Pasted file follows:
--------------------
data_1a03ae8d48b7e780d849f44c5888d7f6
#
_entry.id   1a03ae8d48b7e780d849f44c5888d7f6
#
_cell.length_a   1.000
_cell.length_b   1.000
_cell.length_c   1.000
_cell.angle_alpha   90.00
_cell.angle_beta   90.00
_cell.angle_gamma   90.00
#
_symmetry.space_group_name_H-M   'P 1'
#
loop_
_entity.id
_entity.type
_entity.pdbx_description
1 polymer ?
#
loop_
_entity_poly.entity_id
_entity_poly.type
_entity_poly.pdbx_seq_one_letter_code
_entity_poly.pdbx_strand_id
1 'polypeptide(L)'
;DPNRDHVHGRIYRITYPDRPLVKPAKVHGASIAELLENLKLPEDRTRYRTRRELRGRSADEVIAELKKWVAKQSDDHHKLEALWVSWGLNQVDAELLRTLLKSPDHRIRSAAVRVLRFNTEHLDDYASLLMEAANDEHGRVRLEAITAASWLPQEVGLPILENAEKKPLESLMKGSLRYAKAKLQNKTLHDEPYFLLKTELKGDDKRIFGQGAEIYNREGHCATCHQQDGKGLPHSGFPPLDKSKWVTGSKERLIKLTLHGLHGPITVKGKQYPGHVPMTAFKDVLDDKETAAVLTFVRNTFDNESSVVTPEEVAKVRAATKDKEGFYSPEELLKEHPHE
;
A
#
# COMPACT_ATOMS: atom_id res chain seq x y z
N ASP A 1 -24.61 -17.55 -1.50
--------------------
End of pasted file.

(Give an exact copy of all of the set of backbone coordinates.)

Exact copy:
data_1a03ae8d48b7e780d849f44c5888d7f6
#
_entry.id   1a03ae8d48b7e780d849f44c5888d7f6
#
_cell.length_a   1.000
_cell.length_b   1.000
_cell.length_c   1.000
_cell.angle_alpha   90.00
_cell.angle_beta   90.00
_cell.angle_gamma   90.00
#
_symmetry.space_group_name_H-M   'P 1'
#
loop_
_entity.id
_entity.type
_entity.pdbx_description
1 polymer ?
#
loop_
_entity_poly.entity_id
_entity_poly.type
_entity_poly.pdbx_seq_one_letter_code
_entity_poly.pdbx_strand_id
1 'polypeptide(L)'
;DPNRDHVHGRIYRITYPDRPLVKPAKVHGASIAELLENLKLPEDRTRYRTRRELRGRSADEVIAELKKWVAKQSDDHHKLEALWVSWGLNQVDAELLRTLLKSPDHRIRSAAVRVLRFNTEHLDDYASLLMEAANDEHGRVRLEAITAASWLPQEVGLPILENAEKKPLESLMKGSLRYAKAKLQNKTLHDEPYFLLKTELKGDDKRIFGQGAEIYNREGHCATCHQQDGKGLPHSGFPPLDKSKWVTGSKERLIKLTLHGLHGPITVKGKQYPGHVPMTAFKDVLDDKETAAVLTFVRNTFDNESSVVTPEEVAKVRAATKDKEGFYSPEELLKEHPHE
;
A
#
# COMPACT_ATOMS: atom_id res chain seq x y z
N ASP A 1 -24.61 -17.55 -1.50